#include "stdafx.h"
#include 
int main(int argc, char* argv[])
   {
    char * p0 = (char *)malloc(1);
    for(int i = 0; i < 100; i++)
       { /* allocate */
        char * p1 = (char *)malloc(1);
        printf("p0 %08x p1 %08x delta %d\n",
               p0, p1, p1 - p0);
        p0 = p1;
       } /* allocate */
    return 0;
   }
 
Visual Studio 2008, Debug configuration Visual Studio 2008, Release configuration
The program Visual Studio 6, Debug configuration Visual Studio 6, Release configuration

If I had a 1K block left in the C runtimes, I could only allocate the number of blocks shown in the table.

Platform

1-byte allocations per 1K block

VS 2008, release 32
VS 2008, debug 16
VS6, release 25
VS6, debug 14
Custom allocator 896

Special-case optimized allocators

There is nothing that precludes you from creating your own "small block" allocator.  For example, you could have a sequence of 36 bytes.  The first DWORD is a "bit map availability' marker, and a 1-bit indicates a byte is allocated and a 0-bit indicates the byte is free.  The remaining 32 bytes are the single-value values to be allocated. 

To allocate a single byte, you walk the array of the struct, searching for any block which has free elements.  Then you locate the free element with a simple bit-shift operation (there are even machine instructions you could use to do this in a single instruction!), mark that bit as in use, and return a pointer to its corresponding element in the 32-byte array that follows.

#pragma once

class ByteManager {
    protected:
       class ByteBlock {
       public:
          DWORD allocated;
          BYTE data[32];
          ByteBlock() { allocated = 0; }
       };
       typedef ByteBlock * PByteBlock;
    public:
       ByteManager(SIZE_T sz) { elements = sz; blocks = new ByteBlock[count(sz)]; }
       virtual ~ByteManager() { delete [ ] blocks; }
       LPBYTE Alloc();
       void Free(LPBYTE p);
       SIZE_T size() { return elements; }
    protected:
       SIZE_T count(SIZE_T n) { return ((n + 31) & ~(32 - 1)) / 32; }
       SIZE_T elements;
       PByteBlock blocks;  
};

In this very simple example, there is no provision made to allocate more bytes, because we cannot perform any operation that would cause an internal reallocation of the vector.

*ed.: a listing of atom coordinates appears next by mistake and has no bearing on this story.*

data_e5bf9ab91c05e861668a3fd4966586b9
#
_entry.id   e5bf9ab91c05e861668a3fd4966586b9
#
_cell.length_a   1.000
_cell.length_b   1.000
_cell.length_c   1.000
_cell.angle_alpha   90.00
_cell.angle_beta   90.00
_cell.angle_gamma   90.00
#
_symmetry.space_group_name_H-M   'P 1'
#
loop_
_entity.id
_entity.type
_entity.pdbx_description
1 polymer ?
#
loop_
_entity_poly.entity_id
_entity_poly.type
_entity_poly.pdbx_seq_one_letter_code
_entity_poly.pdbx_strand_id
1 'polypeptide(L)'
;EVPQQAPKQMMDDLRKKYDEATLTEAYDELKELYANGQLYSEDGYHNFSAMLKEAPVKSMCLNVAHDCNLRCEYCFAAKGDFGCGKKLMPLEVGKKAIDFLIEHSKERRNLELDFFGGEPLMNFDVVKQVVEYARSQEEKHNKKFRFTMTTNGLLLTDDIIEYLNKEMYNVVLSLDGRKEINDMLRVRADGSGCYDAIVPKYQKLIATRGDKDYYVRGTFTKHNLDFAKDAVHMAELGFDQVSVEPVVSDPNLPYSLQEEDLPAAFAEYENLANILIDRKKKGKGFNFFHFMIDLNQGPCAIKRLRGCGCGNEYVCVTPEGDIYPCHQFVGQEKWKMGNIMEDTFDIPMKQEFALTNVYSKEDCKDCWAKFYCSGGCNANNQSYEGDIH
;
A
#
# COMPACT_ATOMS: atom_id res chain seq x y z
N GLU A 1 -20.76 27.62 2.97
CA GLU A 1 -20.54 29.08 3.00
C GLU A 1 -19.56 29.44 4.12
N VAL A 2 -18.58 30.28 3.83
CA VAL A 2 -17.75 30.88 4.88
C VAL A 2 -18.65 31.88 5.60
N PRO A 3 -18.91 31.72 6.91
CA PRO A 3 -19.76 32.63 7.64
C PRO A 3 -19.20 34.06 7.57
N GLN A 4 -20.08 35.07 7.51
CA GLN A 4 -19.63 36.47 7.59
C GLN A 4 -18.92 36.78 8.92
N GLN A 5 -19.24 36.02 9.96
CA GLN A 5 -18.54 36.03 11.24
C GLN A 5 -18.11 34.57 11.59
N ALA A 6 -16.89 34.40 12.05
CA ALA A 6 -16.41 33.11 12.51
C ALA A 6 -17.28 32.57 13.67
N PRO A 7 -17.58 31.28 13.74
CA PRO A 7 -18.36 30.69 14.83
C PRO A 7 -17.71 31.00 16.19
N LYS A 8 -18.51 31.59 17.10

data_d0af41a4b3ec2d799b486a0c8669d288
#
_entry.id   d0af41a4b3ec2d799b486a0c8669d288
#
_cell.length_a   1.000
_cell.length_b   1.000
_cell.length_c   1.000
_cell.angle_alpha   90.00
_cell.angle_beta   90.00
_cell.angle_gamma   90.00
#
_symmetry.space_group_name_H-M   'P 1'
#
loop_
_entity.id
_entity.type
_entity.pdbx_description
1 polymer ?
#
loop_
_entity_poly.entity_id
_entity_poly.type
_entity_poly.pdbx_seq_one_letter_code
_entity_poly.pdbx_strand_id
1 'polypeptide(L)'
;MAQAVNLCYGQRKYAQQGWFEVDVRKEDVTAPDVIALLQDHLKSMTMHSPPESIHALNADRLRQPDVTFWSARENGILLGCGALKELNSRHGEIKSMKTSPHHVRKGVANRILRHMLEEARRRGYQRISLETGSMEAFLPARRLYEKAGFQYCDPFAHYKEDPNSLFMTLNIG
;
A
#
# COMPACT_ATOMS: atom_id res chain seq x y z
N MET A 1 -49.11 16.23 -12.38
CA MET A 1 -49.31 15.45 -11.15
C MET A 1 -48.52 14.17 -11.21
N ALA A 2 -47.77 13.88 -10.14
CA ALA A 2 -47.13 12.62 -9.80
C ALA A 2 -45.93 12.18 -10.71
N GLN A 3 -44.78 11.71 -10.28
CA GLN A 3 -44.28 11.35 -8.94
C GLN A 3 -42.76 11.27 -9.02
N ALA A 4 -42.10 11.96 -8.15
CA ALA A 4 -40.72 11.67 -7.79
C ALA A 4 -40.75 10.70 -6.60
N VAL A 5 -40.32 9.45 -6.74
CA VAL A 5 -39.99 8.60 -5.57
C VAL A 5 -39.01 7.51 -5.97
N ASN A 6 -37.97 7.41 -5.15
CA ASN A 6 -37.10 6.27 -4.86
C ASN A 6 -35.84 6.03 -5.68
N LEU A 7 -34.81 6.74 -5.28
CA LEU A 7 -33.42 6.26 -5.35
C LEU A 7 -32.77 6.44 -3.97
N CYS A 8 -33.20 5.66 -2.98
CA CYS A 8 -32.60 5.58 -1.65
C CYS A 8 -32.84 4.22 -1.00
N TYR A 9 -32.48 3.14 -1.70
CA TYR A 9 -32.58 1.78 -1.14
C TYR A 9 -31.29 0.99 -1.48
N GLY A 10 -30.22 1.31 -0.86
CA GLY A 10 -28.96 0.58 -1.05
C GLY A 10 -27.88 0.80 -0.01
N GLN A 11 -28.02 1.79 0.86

The ability to allow dynamic resizing of the structure could be added by returning not an actual pointer, but a "reference object" that has the property that you can use it with Set and Get operations.  Imagine returning a packed binary number, where the low-order 5 bits were the index into the 32-byte data array and the high-order 27 bits were the index into the blocks vector.  Then std::vector<ByteBlock> could be used, and if you exhaust the available space, just resize() to a larger size.  This is left as an Exercise For The Reader.

#include "stdafx.h"
#include "ByteManager.h"

/****************************************************************************
*                            ByteManager::Alloc
* Result: LPBYTE
*       
* Effect: 
*       Allocates one byte, or returns NULL if nothing can be allocated
* Notes:
*       This uses a bit allocation map, 32 bits to allocate 32 bytes
*       A 1-bit in the bit allocation map means the byte is allocated
*       A 0-bit in the bit allocation map means the byte is free
*       This handles an array of bytes
****************************************************************************/

LPBYTE ByteManager::Alloc() 
   {
    for(SIZE_T i = 0; i < count(elements); i++)
       { /* search for free block */
        if(blocks[i].allocated == 0xFFFFFFFF)
           continue; // all bytes allocated
        for(SIZE_T n = 0; n < 32; n++)
           { /* search for free byte */
            if((blocks[i].allocated & (1 << n)) == 0)
               { /* allocate free */
                blocks[i].allocated |= (1 << n);
                return &blocks[i].data[n];
               } /* allocate free */
           } /* search for free byte */
       } /* search for free block */
    return NULL;
   } // ByteManager::Alloc

/****************************************************************************
*                            ByteManager::Free
* Inputs:
*       LPBYTE p: Byte to free
* Result: void
*       
* Effect: 
*       Frees the byte
****************************************************************************/

void ByteManager::Free(LPBYTE p)
   {
    SIZE_T index = (p - (LPBYTE)blocks) / sizeof(ByteBlock);
    SIZE_T shift = (p - (LPBYTE)&blocks[index].data[0]);
    blocks[index].allocated &= ~(1 << shift); 
   } // ByteManager::Free